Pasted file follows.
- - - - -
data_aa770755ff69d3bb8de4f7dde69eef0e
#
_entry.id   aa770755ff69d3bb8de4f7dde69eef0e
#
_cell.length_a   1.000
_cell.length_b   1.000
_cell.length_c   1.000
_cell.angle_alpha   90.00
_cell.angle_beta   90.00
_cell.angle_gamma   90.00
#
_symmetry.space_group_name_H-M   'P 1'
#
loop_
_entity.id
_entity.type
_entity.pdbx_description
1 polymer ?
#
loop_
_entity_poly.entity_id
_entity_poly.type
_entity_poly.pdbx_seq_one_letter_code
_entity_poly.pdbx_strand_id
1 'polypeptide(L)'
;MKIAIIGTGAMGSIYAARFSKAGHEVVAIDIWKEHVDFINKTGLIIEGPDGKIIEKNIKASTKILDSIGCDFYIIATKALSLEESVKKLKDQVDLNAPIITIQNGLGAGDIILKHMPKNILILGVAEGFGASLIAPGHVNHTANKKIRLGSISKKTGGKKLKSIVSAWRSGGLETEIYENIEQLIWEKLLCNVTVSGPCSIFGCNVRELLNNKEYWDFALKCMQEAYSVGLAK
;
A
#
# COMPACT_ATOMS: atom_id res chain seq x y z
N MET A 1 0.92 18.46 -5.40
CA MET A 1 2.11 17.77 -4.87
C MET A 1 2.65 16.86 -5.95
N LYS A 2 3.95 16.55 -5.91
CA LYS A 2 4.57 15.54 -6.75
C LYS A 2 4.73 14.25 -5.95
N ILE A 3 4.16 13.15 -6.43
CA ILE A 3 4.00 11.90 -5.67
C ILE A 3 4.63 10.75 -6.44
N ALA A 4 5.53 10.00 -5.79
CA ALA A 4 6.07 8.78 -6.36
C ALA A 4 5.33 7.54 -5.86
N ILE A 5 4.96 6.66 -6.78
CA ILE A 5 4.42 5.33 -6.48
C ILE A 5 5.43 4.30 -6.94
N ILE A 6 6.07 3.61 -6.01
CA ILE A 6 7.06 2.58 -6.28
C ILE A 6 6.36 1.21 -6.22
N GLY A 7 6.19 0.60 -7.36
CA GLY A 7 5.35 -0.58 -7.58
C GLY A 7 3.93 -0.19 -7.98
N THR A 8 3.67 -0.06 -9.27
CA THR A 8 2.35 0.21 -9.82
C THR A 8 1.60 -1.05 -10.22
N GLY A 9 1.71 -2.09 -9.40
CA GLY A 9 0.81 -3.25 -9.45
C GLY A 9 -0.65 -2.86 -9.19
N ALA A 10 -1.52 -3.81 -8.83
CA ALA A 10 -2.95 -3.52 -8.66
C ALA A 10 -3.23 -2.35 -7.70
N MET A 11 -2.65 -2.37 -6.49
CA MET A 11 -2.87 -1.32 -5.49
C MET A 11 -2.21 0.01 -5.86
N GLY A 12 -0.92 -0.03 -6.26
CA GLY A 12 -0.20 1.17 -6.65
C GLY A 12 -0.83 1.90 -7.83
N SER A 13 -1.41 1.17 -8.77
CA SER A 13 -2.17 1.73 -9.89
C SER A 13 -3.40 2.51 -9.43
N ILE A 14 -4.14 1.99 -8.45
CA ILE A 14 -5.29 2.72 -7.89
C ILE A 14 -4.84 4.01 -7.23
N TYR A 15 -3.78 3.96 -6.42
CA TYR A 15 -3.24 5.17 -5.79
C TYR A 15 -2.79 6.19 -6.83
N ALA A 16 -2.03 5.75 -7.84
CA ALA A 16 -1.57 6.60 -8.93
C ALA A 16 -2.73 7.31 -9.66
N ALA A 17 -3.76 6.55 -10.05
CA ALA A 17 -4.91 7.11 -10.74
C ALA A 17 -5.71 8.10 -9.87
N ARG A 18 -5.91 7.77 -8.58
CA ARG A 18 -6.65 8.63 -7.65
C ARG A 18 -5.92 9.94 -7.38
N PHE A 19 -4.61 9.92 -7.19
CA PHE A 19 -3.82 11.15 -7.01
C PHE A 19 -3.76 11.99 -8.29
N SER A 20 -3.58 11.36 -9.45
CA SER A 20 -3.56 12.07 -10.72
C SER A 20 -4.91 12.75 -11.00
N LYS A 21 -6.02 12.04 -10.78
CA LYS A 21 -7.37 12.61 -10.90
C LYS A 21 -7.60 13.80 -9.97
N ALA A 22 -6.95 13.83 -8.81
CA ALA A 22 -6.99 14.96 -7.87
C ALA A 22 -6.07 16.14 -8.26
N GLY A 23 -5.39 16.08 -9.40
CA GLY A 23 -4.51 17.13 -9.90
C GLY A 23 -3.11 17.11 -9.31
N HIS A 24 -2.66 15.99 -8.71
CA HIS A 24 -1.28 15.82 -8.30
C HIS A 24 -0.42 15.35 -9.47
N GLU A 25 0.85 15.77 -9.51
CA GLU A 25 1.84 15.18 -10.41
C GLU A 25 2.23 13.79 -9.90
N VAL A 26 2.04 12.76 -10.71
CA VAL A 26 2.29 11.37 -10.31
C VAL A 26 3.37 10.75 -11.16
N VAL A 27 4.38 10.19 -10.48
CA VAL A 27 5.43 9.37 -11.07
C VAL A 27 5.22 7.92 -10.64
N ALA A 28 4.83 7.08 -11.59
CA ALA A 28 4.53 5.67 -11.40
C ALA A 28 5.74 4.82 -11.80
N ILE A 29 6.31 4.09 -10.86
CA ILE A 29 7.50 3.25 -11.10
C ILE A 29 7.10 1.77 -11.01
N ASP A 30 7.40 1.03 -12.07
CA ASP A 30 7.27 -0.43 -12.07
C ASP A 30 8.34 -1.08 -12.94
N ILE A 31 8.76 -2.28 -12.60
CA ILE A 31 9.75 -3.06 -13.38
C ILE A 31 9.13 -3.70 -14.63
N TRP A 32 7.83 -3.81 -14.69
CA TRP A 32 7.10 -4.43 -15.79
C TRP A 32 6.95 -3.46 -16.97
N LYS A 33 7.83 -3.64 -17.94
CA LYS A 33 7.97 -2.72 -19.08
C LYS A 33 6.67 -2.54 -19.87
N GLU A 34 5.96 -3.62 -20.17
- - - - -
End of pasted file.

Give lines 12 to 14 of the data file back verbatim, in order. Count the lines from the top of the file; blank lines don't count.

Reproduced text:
_symmetry.space_group_name_H-M   'P 1'
#
loop_